Occupy has proven the power of Social Media. Protests are more visible, sustainable, and effective than ever before. However, the movement is struggling to maintain momentum as it reaches the inherent boundaries of protest.
The Great Collective is the logical conclusion to Occupy, the decentralized masses with no leaders and no agenda, not a political party, a collective. Effective campaigns can now run with little or no money using crowd-sourcing, viral marketing, and social media.
The decentralized Occupy model is inherent in the structure of Social Media. Occupy’s life is not the flesh that is sitting in the park, facing down Stormtroopers. It’s the people watching, organizing, and supporting via the Internet. This throbbing neural
pathway which has burned itself into the great network of social networks is absolutely determined to overthrow all power which has no true legitimacy. Occupy is only the first rumblings of something much, much bigger.
Is "respect for the law" important for civilization? If so, then civilization is doomed. And it isn't our fault.
You can't have respect for something which is absurd. For me to have respect for the law, the law has to follow Natural Law. It can't be arbitrary and bizarre. It can't be counterfeit. But that is just about all it is anymore. The "law" is fake. No one with a lick of sense or any ethics at all could have any respect for it anymore.
So, if "respect for the law" is necessary in order for civilization to survive, 99.9999% or so of the "laws" on the books (the statutory "laws") must- absolutely MUST- be tossed into the garbage heap. Before it is too late. Otherwise no reasonable person can possibly have any respect for the "law". None.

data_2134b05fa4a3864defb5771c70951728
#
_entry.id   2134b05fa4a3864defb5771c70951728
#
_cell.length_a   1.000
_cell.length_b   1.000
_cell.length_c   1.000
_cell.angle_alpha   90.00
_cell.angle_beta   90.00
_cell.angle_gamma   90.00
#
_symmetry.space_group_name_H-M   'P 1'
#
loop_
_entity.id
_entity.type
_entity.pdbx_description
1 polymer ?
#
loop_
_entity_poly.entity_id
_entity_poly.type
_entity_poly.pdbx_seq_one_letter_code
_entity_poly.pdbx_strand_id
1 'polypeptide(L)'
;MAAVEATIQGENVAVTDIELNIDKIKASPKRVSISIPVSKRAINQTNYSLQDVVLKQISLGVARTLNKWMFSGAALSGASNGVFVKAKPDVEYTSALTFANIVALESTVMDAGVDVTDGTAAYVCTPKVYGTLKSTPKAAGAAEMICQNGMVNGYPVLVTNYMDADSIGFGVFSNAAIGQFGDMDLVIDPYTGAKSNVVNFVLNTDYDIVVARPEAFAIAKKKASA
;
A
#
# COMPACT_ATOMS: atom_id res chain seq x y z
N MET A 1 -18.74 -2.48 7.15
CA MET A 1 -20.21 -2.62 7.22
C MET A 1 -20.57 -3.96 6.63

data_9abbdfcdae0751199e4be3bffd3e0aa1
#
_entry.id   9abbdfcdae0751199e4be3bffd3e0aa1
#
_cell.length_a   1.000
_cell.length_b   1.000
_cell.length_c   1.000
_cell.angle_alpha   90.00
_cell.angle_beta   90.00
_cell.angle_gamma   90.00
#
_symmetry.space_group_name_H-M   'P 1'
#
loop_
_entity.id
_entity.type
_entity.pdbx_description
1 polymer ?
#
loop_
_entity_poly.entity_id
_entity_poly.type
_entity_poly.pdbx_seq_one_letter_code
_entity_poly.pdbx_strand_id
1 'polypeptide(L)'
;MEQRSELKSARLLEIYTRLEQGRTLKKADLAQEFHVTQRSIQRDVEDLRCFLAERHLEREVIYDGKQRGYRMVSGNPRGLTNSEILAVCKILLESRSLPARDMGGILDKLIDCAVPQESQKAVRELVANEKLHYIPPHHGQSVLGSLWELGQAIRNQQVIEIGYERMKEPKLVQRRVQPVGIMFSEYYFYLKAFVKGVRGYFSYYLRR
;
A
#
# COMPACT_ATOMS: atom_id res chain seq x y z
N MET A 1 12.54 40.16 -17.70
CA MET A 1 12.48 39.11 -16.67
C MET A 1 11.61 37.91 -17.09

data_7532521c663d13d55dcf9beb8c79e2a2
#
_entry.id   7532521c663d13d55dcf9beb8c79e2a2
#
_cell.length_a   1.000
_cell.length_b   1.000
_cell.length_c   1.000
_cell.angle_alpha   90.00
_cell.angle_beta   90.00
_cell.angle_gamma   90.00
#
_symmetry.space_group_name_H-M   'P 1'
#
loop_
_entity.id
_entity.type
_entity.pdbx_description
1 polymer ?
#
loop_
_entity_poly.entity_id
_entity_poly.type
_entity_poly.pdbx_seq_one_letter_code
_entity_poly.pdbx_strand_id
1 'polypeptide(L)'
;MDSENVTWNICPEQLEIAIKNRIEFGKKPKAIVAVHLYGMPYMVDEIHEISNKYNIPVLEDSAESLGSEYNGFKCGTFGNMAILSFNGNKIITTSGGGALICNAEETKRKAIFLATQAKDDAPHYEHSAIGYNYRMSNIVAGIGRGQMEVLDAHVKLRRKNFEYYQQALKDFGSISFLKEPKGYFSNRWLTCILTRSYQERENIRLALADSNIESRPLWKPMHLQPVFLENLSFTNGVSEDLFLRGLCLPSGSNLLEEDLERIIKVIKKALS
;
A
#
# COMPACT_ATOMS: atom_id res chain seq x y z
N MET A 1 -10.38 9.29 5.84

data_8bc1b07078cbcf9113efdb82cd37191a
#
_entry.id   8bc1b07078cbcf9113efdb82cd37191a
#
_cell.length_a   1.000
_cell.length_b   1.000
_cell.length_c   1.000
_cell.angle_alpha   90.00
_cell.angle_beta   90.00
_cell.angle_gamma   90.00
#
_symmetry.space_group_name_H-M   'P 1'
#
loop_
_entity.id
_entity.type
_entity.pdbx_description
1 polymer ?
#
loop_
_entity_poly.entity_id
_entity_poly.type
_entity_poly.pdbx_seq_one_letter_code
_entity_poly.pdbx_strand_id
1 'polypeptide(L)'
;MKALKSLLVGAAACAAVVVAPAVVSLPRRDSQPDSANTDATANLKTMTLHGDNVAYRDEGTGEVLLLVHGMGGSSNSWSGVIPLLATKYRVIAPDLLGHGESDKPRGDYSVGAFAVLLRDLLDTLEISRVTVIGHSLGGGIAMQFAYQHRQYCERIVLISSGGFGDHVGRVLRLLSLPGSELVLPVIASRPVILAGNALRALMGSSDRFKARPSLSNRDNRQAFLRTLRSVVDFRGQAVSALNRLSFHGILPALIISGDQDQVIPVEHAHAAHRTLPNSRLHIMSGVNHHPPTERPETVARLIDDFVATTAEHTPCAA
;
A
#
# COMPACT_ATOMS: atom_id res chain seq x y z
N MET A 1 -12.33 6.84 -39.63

As originally posted on:Forbes.com January 23, 2012
“What would YOU Like #Anonymous to hack next?” the shadowy group dared its followers over twitter. “Tweet and let us know ^__^.”
The shadowy group made it clear that the backlash against the shutdown of Megaupload.com was not going to stop anytime soon. After already hitting prominent targets like the Department of Justice, the FBI and the MPAA, Anonymous moved on CBS.com over the weekend, deleting the entire site in a massive assault that briefly reduced the company’s web presence to a single file. The attack was a step-up from their usual Distributed Denial-of-Service attacks, which they refer to as a “Low Orbit Ion Cannon.”
Later, they proceeded to move against Universal Music, repeating an earlier attack. After that, several Brazillian targets such as Tangara De Serra received similar treatments, followed by French Media Company and former Universal Owner Vivendi.
It’s unclear where the attack will go from here, but the momentum from the Megaupload.com backlash will be difficult to maintain, even coming from a group with as many tendrils as Anonymous. Some have even speculated that the group could lash out against some of the largest presences on the internet: sites like Facebook, Twitter and Youtube.
“Lulz at people saying we would take down Twitter, FaceBook, and YouTube…” YourAnonNewsTweeted. “Why would Anon take down how we send our messages?”
But Anonymous is a loose coalition at best, and that particular Twitter voice doesn’t speak for every hacker that sails under their banner. Large sites like Facebook may be safe from coordinated attacks, but lone wolves and smaller groups of hackers are far more difficult to control.
Anonymous has received criticism for aligning themselves with Megaupload founder Kim Dotcom (yes, that is his legal name), a lavish millionaire who used the proceeds from Megaupload to fuel a persona that sat somewhere between hacker nerd and hip-hop mogul. He’s currently behind in a New Zealand prison, and Anonymous has vowed to continue attacking until he’s released.
In the meantime, other torrent and file-sharing websites like thepiratebay.org remain clear and viable alternatives to Megaupload. For file-sharing proponents, the free and unabated exchange of all kinds of information is an inalienable right of the internet, and they’ve made it clear that they will respond with an impressive array of digital weaponry against anyone that stands in their way.